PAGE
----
I had another doctor’s appointment today, as a followup to the one I had a few weeks ago. He said I should stick with the Lexapro (now on week two) and he opened my chakras again.
We also talked for a while about regret and how to look forward.
I explained to him how I’ve been feeling like I’m wallowing in regret. That I’m consciously aware of how good I do have it, but still can’t get over this fantasy that things would be better had I transitioned earlier or not had to transition at all. (By which I meant ‘had been born female.’ Don’t worry.) I know it’s futile, and I know it’s harmful, but I can’t get out out of it. He responded that I need to find a way to look forward, not backward; regret over what’s passed can consume you. (Tell me something I don’t know…)
On the train ride home, I was rereading some essays from Yes Means Yes and one in particular struck home. From Sex Worth Fighting For:
I remained preoccupied by fears that something “truly” bad would happen, and often imagined gang rape and murder that would finish me off for good. It would probably be committed by boys who didn’t plan to go that far but felt like trying out their power on somebody who seemed like an easy target. This scenario felt so possible to me as to be the likely next step in my life.
That really resonated with me, because I have been feeling something of survivors guilt over not having suffered more harassment or assault than I have. Rather than count myself lucky – though I do that, too – I see myself as unfairly privileged, and of simply waiting for the other shoe to drop and for me to have the shit kicked out of me or worse.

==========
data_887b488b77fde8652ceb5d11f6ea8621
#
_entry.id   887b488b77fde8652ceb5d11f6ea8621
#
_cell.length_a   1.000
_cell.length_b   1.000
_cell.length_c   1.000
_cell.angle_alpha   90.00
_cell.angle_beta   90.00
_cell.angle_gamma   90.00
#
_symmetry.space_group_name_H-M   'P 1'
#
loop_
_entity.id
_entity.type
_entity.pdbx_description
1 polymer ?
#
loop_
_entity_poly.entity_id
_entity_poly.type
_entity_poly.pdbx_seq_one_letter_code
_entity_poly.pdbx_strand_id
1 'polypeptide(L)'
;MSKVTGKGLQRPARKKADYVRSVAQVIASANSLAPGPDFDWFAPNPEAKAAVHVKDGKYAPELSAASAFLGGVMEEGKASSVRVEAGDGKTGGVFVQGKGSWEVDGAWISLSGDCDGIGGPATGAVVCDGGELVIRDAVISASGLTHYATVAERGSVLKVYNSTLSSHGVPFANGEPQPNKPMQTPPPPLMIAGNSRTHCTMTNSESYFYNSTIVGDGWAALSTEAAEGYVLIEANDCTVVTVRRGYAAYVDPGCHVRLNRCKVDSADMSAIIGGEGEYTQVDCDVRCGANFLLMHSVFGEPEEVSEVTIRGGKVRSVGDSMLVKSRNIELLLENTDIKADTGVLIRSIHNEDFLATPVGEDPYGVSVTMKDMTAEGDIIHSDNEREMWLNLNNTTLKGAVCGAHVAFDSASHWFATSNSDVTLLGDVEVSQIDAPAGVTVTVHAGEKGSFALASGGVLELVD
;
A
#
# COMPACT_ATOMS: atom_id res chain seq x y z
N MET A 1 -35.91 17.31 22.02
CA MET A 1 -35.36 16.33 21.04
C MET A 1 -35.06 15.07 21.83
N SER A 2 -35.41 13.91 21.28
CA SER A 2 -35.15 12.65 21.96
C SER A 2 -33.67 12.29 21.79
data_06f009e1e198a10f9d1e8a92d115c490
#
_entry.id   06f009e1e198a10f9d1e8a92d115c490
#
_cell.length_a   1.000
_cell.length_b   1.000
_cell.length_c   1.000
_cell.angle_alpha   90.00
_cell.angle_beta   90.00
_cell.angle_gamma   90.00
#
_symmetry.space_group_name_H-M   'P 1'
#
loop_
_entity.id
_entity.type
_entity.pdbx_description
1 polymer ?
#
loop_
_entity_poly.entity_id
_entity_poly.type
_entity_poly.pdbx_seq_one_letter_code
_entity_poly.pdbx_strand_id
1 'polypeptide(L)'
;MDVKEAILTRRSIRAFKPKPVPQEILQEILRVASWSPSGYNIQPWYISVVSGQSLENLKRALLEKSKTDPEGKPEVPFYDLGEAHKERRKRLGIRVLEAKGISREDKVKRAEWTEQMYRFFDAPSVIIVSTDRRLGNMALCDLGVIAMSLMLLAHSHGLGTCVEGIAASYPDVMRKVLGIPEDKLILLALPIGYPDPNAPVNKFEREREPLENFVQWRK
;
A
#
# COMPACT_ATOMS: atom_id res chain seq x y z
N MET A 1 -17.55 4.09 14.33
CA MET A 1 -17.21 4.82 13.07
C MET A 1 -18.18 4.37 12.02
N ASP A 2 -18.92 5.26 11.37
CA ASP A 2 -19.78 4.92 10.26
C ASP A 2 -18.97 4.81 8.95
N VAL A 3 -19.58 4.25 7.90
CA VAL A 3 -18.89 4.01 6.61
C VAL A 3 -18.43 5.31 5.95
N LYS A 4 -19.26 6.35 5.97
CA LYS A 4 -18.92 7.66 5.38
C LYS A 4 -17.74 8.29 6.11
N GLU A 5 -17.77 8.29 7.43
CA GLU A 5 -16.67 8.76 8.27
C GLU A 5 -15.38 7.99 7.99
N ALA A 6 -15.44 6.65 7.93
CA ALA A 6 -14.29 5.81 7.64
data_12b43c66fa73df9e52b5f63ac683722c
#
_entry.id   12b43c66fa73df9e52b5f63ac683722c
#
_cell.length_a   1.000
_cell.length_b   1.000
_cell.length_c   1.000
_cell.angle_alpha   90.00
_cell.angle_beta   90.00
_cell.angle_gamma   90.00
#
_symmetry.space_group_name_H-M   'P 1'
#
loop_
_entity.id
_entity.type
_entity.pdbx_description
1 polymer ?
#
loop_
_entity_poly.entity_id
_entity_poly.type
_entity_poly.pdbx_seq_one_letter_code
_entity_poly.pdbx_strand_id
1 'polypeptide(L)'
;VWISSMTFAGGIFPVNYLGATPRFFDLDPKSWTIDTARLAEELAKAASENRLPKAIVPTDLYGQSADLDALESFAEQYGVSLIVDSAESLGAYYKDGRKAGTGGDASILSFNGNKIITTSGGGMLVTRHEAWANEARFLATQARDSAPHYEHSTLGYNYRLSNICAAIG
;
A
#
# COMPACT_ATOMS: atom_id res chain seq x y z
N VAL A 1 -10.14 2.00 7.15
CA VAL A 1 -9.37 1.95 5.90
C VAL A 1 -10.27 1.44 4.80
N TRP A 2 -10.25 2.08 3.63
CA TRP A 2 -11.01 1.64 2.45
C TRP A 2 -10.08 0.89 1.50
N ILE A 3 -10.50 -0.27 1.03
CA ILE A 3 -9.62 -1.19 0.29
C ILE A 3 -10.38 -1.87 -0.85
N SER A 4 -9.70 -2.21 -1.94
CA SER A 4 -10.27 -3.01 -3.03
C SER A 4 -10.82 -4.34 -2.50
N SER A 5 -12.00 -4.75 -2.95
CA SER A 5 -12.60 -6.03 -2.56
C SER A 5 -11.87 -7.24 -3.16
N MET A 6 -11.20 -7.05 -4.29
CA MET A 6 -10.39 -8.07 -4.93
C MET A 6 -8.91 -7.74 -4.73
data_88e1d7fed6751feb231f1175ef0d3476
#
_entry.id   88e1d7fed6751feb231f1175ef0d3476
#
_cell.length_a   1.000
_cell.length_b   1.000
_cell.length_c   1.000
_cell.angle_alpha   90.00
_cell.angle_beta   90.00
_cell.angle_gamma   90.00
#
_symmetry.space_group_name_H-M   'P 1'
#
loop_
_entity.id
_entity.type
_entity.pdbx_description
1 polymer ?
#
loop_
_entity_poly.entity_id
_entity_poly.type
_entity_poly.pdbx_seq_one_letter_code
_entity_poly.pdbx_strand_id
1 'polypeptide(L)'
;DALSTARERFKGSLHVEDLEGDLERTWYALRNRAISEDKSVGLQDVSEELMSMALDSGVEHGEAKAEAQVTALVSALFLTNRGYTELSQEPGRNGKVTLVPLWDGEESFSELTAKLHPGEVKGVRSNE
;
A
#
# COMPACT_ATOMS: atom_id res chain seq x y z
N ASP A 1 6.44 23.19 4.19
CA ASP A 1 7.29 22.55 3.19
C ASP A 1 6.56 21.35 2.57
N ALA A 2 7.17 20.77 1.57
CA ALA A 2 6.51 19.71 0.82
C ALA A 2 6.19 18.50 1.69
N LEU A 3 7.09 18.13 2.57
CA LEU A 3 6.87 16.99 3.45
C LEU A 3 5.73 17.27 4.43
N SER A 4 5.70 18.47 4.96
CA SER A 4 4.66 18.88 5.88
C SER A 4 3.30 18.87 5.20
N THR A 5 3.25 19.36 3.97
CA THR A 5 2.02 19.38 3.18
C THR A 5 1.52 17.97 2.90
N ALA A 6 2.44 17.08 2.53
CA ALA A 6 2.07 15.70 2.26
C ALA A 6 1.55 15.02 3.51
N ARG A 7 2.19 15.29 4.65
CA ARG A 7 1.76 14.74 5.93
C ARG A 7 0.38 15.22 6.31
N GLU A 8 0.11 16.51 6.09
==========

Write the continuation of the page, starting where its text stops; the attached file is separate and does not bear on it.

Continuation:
The author of Sex Worth Fighting For continues in her essay, saying that what finally made things click and feel like she was taking an active response to her fears was a self-defense class. I’ve thought about that before, but I’m trying to fit it in context now with my experiences this past weekend at laser tag and pole dancing.
I’m wondering if taking a self-defense course, of explicitly taking action that says, “Yes, I’m potentially vulnerable, but I’m going to do something about it,” might make me feel less stressed about (say) taking the risk of being sensual or exhibiting a more femme side in public, and even in private.
Have any of you taken any self-defense courses? What were your experiences with them?